Accounting concepts are basic assumptions on which we base our accounting records. They are the things that we assume but, in certain cases, that may not be correct.
For example, one of the most common assumptions is that money has a stable value. We all know that this is not really correct because inflation continuously erodes the value of monetary units.
However, it would be tedious and of no great value to keep amending every company’s accounting records on the basis of an ever-changing value of the monetary unit. For this reason, we assume that money has a stable value.
Everyone accepts this assumption and all accounting records and statements prepared on the basis of this assumption are generally accepted by all concerned.
In this fact—namely, acceptance by all concerned—lies the importance of adhering to these accounting concepts or assumptions.
Common accounting concepts are given below:
- Cost concept of accounting
- Business entity concept
- Money measurement concept
- Going concern concept
- Dual aspect of accounting concept
Accounting principles are the rules that have emerged from the use of basic accounting concepts. These rules have evolved over a long period of time; they represent the collective wisdom of accounting history.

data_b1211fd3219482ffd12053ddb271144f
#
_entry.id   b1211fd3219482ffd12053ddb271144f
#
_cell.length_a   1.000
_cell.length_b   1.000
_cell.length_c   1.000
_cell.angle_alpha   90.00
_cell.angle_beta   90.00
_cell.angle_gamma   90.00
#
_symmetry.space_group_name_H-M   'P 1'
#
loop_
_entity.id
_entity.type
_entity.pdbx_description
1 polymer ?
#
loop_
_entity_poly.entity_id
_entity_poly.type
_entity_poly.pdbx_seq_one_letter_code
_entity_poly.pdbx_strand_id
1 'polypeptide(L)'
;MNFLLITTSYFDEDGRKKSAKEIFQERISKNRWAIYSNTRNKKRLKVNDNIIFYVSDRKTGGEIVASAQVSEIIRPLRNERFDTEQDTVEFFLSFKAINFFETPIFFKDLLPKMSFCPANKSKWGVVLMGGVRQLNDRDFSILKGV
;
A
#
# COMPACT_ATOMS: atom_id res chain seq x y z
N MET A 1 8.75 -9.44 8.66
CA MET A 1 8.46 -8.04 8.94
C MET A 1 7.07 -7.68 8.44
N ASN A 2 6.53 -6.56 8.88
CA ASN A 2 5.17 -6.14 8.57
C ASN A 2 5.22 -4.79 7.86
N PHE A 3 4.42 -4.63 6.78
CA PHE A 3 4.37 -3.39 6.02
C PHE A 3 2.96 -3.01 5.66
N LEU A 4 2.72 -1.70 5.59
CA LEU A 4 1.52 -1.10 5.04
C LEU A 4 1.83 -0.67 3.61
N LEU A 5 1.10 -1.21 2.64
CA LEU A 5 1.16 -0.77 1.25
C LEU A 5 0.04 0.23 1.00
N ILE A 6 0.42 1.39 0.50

Adherence to these rules ensures that accounting records are maintained on more or less the same basis by all business units and can, therefore, be relied upon and used for comparison.
As a business language, accounting must be simple to understand for the people who own or manage the company’s affairs. So, to achieve that purpose, standards were invented that were uniform, scientific, and easily adaptable for all.
These standards are known as accounting principles.
If these principles didn’t exist, the situation would be disastrous. Every accountant would practice accounting on their own terms and conditions, making it impossible for people attached to the company’s affairs to understand them.
Uniformity would also be missing. Therefore, accounting principles play a crucial role in ensuring that accounting practices are uniform, scientific, and easily adaptable.
It is imperative to follow accounting principles when measuring business routines, which may include incomes, expenses, and other aspects.
Significant accounting principles are mentioned as follows:
- Principle of objective evidence
- Accounting period principle
- Matching principle
- Accrual principle
- Conservatism or prudence principle
- Consistency principle
- Materiality principle
- Principle of adequate disclosure
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True Tamplin is a published author, public speaker, CEO of UpDigital, and founder of Finance Strategists.
True is a Certified Educator in Personal Finance (CEPF®), author of The Handy Financial Ratios Guide, a member of the Society for Advancing Business Editing and Writing, contributes to his financial education site, Finance Strategists, and has spoken to various financial communities such as the CFA Institute, as well as university students like his Alma mater, Biola University, where he received a bachelor of science in business and data analytics.